December 18, 2012

Horse 1417 - Balsamic Vinegar "Of Modena"

Whilst wandering around Coles and looking for other kinds of salad dressing, I noticed something for which I have no explanation for its existence. There were seven kinds of Balsamic Vinegar Of Modena. This is distinct from regular Balsamic Vinegar and Red Wine Vinegar.
At first I wondered it this is meant to infer that Balsamic Vinegar of Lazio or Balsamic Vinegar of Torino is somehow inferior or something. It turns out that the rules for geographical indications and traditional specialities within the EU are far more complex and stringently applied than I thought.

There are rules within the EU which put geographic protection around certain names. You can not for instance call a sparkling white wine a champagne unless it comes from the Champagne Region of France because they have applied for naming protection. It almost happened that under the same regulations that Newcastle Brown Ale was in danger of losing the name when Interbrew closed down their Tyneside brewery. People and companies take this sort of thing very seriously indeed.
Three such marks exist, being the Protected Designation of Origin (PDO), the Protected Geographical Indication (PGI) and the Traditional Speciality Guarantee (TSG). All of these Balsamic Vinegars Of Modena carry a PGI which tells the consumer that at least some of the processing or production of the product has taken place within the determined geographical area, in this case Modena.
I personally associate Modena not with Balsamic Vinegar but high performance sports cars. De Tomaso, Maserati, Pagani, Lamborghini and perhaps most famously Ferrari, all call Modena their home. Somehow I don't that any of them would put the PGI label on their cars.

I assume that the various makers of vinegar decided to get together and have a meeting to choose what sort of vinegar that they all wanted to make and went with that. My problem with this I suppose is that unlike say, wine or beer or bread or cheese, you don't tend to drink loads of vinegar. Although it could be done, no-one is going to sit down for a pint of vinegar unless they were stark raving mad. How distinctive is Balsamic Vinegar of Modena as opposed to regular Balsamic Vinegar to warrant paying an extra 40% for it?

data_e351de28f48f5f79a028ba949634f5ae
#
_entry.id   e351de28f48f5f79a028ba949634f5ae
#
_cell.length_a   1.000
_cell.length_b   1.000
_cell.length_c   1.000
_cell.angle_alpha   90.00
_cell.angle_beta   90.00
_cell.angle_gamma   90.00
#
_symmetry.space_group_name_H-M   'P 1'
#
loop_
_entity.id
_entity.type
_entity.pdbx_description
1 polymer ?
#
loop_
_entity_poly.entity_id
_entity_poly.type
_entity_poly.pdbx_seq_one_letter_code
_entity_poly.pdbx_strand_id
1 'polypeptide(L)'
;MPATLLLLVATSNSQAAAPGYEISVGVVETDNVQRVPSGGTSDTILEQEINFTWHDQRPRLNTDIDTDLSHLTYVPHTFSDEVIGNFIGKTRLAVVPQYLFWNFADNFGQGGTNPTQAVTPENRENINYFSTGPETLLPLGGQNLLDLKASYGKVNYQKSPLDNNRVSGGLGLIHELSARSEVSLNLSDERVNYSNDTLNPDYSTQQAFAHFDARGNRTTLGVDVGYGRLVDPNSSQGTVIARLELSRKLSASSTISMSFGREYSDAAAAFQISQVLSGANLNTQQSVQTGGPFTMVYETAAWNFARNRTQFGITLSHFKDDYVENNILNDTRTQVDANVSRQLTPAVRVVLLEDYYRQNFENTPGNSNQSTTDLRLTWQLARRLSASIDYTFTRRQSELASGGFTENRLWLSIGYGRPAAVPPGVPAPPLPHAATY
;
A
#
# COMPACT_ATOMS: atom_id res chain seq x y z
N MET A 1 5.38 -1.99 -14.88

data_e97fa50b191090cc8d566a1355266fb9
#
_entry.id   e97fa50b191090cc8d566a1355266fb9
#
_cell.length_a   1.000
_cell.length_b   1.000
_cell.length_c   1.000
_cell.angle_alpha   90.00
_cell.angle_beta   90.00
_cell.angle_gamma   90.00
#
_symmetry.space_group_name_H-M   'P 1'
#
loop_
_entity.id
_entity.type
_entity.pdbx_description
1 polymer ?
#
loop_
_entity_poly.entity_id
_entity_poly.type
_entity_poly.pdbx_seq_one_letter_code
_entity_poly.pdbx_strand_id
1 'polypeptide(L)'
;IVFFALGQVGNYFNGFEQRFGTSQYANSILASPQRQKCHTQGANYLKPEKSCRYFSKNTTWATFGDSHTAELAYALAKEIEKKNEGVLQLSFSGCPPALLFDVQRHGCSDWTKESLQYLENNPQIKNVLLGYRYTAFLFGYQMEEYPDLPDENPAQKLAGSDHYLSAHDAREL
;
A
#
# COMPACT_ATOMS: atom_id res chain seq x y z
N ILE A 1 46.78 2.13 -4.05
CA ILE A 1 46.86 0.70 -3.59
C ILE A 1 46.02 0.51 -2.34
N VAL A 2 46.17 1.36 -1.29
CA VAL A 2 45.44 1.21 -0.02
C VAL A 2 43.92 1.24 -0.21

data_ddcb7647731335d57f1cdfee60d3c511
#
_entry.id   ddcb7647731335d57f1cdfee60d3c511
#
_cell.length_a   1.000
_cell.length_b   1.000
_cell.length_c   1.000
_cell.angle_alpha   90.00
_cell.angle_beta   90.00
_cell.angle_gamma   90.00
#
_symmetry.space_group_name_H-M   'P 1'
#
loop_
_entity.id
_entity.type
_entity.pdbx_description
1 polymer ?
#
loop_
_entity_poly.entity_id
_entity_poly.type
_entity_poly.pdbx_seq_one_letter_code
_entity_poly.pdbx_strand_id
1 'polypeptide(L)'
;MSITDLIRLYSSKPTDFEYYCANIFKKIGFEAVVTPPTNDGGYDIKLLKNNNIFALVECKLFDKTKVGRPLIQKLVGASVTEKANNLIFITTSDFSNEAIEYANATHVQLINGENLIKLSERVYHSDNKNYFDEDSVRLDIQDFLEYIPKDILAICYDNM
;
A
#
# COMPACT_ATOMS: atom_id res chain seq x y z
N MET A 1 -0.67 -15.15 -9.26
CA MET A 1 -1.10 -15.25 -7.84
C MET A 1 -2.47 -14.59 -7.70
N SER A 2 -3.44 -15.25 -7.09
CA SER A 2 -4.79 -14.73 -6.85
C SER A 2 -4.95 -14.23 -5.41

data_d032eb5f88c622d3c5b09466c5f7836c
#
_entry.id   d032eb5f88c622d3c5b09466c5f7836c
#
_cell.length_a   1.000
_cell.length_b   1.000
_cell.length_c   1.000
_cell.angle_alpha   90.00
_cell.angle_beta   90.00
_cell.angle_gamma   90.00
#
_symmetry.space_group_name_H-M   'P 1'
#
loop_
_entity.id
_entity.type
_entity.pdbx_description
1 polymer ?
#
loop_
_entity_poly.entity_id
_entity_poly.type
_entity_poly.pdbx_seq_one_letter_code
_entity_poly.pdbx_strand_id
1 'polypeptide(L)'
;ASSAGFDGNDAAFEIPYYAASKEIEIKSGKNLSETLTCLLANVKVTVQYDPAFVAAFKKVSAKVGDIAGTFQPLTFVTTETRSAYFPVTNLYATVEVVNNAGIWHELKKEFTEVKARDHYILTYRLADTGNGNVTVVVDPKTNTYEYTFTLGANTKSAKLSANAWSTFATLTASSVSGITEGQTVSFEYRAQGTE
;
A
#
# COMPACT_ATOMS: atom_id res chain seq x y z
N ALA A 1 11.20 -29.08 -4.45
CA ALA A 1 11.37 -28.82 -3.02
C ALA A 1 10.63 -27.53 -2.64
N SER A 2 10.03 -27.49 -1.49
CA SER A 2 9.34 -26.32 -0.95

In this case Balsamic Vinegar of Modena is made from wine vinegar as per normal but instead of being aged like "Aceto Balsamico Tradizionale" which is only made from wine vinegar and then stored in barrels for a minimum of 12 years (or longer),  Balsamic Vinegar of Modena has had caramel or other flavours to simulate the more traditional product. Instead of laying down bottles for a dozen years, the makers can churn out barrel after barrel in a matter of days.

I wonder if Balsamic Vinegar of Modena another one of these trendy foodie things like truffles which is overrated specifically for the purpose of making people pay more? If Balsamic Vinegar of Modena is a Veblen Good, how would we find out without buying it?
It would be somewhat ironic if the people of Modena all bought Balsamic Vinegar from outside their city because they knew that it was a rip-off. It would be akin to the people of Batlow buying apples from Tumut because suddenly there was a premium for Apples of Batlow.

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